How humans control pitch
What's the difference between fundamental frequency and pitch? These
often used interchangeably, although there is a subtle difference. Pitch is
a perceptual measure; in other words, pitch must be heard and measured by ears
connected to a brain. Fundamental frequency, by
definition, does not have to be sensorially perceived. Rather it is a measurement
of sound wave's base frequency that can be quantified by an instrument such as
a spectrograph. Thus, fundamental frequency - or Fo - is the more accurate scientific
term and will
be used throughout this section.
Simply stated, Fo is controlled by:
Tissue Composition & Characteristics
- a change in length of the vocal folds;
- a change in the stress of the tissues of the vocal folds.
To fully understand the mechanisms of pitch control, it is helpful to first review
the tissue composition of the vocal folds and to recall that different tissues
types have unique biomechanical properties. The epithelium, the thin skin that
covers the vocal fold, is a loose material that can't hold much tension. However,
deeper vocal fold tissues - collagen, elastin and muscle - exhibit some resistance
but can become quite stiff.
During soft talking or falsetto singing, only the highly
pliable cover of the vocal fold - the epithelium and underlying fatty tissue
- is vibrating. Because only the properties of this superficial layer must
be considered, scientists can describe Fo control with a relatively simple
model: the Cover Model of Fo Control. However, during speech at a
normal loudness or chest and head singing, deeper layers of the vocal folds
are set into vibration. Because of the involvement of multiple layers, a
more complicated model of the vocal folds must be used: the Body-Cover
Model of Fo Control.
Roles of the TA and CT Muscles
The tension of the vocal fold is the primary determinant of Fo control. Just
as a guitar string or a rubber band can be stretched to produce a higher
pitch when plucked, increased stress on vocal fold fibers produces an increase
in Fo. Recall from your background in vocal anatomy that the actions of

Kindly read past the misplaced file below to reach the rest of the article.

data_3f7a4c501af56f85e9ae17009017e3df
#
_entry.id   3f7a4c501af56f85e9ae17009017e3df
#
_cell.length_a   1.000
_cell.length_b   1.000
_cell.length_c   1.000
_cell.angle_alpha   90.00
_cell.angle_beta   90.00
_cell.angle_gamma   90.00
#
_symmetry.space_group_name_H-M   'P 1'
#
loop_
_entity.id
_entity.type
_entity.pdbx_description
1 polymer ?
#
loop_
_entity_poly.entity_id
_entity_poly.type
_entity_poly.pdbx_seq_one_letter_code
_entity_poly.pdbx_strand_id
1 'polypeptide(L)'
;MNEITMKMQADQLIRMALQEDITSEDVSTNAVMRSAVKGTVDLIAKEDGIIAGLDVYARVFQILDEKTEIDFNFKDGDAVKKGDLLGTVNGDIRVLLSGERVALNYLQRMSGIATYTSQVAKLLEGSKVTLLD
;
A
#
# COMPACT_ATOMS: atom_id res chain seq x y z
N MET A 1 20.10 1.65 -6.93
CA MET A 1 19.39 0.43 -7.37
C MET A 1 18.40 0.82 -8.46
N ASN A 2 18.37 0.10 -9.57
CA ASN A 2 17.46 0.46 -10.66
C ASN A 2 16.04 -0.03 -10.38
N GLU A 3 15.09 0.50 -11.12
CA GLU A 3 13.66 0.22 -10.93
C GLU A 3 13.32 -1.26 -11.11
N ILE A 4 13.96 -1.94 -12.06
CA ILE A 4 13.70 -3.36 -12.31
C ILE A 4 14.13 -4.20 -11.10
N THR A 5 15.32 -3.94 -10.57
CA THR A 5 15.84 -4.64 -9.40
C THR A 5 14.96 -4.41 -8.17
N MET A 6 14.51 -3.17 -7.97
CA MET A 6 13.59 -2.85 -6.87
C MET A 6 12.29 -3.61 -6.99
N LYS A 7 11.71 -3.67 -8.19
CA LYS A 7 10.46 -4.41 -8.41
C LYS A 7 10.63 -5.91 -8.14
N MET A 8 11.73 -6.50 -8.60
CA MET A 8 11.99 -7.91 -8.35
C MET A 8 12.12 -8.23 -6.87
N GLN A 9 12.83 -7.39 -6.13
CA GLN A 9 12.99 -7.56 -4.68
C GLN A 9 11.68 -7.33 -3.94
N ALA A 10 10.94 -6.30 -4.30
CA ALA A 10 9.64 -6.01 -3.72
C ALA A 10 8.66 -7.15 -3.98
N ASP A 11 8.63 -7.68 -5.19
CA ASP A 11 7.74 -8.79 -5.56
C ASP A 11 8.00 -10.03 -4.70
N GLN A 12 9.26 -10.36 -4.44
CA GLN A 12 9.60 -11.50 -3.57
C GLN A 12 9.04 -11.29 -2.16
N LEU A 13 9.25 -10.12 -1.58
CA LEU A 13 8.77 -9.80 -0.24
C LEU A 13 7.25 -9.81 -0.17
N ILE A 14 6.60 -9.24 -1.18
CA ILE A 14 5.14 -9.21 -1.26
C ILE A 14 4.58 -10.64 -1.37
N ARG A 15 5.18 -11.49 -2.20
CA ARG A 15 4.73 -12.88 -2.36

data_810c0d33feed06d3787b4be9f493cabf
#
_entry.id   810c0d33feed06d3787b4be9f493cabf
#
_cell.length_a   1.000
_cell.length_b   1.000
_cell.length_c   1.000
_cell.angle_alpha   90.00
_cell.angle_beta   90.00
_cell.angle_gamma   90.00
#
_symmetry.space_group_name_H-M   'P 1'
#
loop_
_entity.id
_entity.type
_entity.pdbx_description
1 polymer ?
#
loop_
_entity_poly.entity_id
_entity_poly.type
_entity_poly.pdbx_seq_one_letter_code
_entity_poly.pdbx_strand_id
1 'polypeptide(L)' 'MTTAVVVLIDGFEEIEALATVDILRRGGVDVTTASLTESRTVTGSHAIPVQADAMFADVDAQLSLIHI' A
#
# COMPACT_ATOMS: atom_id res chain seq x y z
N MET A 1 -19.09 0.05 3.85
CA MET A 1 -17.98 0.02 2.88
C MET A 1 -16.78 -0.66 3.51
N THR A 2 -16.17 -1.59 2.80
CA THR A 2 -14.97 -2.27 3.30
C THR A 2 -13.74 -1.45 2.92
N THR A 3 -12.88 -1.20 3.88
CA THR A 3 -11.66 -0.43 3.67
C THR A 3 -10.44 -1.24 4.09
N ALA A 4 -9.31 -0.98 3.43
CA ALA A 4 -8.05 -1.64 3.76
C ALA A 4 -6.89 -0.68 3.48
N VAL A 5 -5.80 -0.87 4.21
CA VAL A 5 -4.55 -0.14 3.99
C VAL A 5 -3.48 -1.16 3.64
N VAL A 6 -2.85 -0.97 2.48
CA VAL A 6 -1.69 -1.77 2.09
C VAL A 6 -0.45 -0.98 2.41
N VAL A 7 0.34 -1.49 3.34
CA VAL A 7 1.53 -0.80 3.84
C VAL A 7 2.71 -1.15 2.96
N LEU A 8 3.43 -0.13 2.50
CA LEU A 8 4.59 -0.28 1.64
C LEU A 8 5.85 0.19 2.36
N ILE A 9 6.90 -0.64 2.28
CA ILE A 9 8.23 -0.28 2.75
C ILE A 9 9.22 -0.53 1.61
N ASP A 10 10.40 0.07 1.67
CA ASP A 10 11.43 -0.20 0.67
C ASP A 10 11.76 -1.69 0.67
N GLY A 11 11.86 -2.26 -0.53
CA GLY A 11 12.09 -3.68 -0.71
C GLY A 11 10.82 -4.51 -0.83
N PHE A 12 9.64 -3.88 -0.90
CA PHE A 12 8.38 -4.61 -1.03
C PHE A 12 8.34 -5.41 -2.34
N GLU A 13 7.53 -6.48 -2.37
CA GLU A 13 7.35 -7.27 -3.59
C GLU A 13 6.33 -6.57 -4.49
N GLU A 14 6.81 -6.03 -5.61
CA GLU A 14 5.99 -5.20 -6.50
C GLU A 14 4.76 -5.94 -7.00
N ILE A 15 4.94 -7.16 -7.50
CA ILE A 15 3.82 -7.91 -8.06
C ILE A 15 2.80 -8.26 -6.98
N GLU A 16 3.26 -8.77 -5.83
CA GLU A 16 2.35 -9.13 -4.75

the cricothyroid (CT) and thyroarytenoid (TA) muscles shorten or lengthen
the vocal folds. It may be helpful to remember:
It is also important to understand that these muscles can work independently
of one another in regulating Fo. A number of muscle activation studies conclude
that speakers and singers - particularly trained vocalists - tend to balance
CT and TA muscle activity, utilizing neither to its maximum potential. Researchers
theorize that humans naturally are inclined to use all or
none of a particular muscle. Training can help vocalists use just
part of a particular
laryngeal muscle's capability.
- The TA muscles shorten the vocal folds;
- The CT muscles lengthen the vocal folds by pulling the
thyroid cartilage forward.
Also, researchers have found that a rise in Fo is generally
obtained by an increase in TA activity so long as CT activity is not near
its maximum. The following animation demonstrates how the CT and TA muscles
move in an excised human larynx.
The relationship between vocal fold length and Fo is non-linear.
In other words, incremental increases in vocal fold length do not produce
similar step-wise increases in Fo. You can test this phonemenon yourself.
Stretch a small rubber band between your thumb and forefinger. The elasticity
of a rubber band is similar to that of vocal fold tissue. Pluck it while
holding it loosely (little tension in the rubber). Now, stretch the rubber
band a little more; do you hear a discernable rise in pitch? Probably not.
Next, elongate the rubber band to near its limit. You should hear a significant
rise in pitch. Scientists can quantitatively predict the upward shift in
Fo, using this relationship: Fo will rise only if the square root of stress